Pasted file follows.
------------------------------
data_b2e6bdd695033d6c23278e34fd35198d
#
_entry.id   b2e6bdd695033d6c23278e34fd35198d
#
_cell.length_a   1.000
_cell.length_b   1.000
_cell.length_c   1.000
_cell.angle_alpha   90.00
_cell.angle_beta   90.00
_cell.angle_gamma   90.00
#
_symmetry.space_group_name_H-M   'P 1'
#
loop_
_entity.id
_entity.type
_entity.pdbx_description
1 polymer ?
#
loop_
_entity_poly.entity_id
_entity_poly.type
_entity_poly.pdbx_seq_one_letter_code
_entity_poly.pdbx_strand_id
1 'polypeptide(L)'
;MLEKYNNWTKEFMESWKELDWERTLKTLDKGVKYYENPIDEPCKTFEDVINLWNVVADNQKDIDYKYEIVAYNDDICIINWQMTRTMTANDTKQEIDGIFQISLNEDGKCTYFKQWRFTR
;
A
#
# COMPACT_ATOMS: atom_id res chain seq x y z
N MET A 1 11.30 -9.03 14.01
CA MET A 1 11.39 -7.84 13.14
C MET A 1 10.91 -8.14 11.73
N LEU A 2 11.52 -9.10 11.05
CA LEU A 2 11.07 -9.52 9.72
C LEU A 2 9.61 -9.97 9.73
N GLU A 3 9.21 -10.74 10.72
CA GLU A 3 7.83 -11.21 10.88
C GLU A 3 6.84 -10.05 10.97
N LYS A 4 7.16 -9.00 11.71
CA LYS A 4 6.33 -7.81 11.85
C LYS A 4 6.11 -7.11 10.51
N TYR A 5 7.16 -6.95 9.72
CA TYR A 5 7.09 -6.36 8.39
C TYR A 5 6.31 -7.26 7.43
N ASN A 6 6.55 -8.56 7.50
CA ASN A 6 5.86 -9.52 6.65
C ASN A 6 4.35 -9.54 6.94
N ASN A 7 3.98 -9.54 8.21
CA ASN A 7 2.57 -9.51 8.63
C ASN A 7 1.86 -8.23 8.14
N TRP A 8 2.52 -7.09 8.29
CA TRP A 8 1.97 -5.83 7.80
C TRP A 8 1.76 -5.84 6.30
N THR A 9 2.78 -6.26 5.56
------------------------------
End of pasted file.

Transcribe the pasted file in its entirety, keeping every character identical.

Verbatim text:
data_b2e6bdd695033d6c23278e34fd35198d
#
_entry.id   b2e6bdd695033d6c23278e34fd35198d
#
_cell.length_a   1.000
_cell.length_b   1.000
_cell.length_c   1.000
_cell.angle_alpha   90.00
_cell.angle_beta   90.00
_cell.angle_gamma   90.00
#
_symmetry.space_group_name_H-M   'P 1'
#
loop_
_entity.id
_entity.type
_entity.pdbx_description
1 polymer ?
#
loop_
_entity_poly.entity_id
_entity_poly.type
_entity_poly.pdbx_seq_one_letter_code
_entity_poly.pdbx_strand_id
1 'polypeptide(L)'
;MLEKYNNWTKEFMESWKELDWERTLKTLDKGVKYYENPIDEPCKTFEDVINLWNVVADNQKDIDYKYEIVAYNDDICIINWQMTRTMTANDTKQEIDGIFQISLNEDGKCTYFKQWRFTR
;
A
#
# COMPACT_ATOMS: atom_id res chain seq x y z
N MET A 1 11.30 -9.03 14.01
CA MET A 1 11.39 -7.84 13.14
C MET A 1 10.91 -8.14 11.73
N LEU A 2 11.52 -9.10 11.05
CA LEU A 2 11.07 -9.52 9.72
C LEU A 2 9.61 -9.97 9.73
N GLU A 3 9.21 -10.74 10.72
CA GLU A 3 7.83 -11.21 10.88
C GLU A 3 6.84 -10.05 10.97
N LYS A 4 7.16 -9.00 11.71
CA LYS A 4 6.33 -7.81 11.85
C LYS A 4 6.11 -7.11 10.51
N TYR A 5 7.16 -6.95 9.72
CA TYR A 5 7.09 -6.36 8.39
C TYR A 5 6.31 -7.26 7.43
N ASN A 6 6.55 -8.56 7.50
CA ASN A 6 5.86 -9.52 6.65
C ASN A 6 4.35 -9.54 6.94
N ASN A 7 3.98 -9.54 8.21
CA ASN A 7 2.57 -9.51 8.63
C ASN A 7 1.86 -8.23 8.14
N TRP A 8 2.52 -7.09 8.29
CA TRP A 8 1.97 -5.83 7.80
C TRP A 8 1.76 -5.84 6.30
N THR A 9 2.78 -6.26 5.56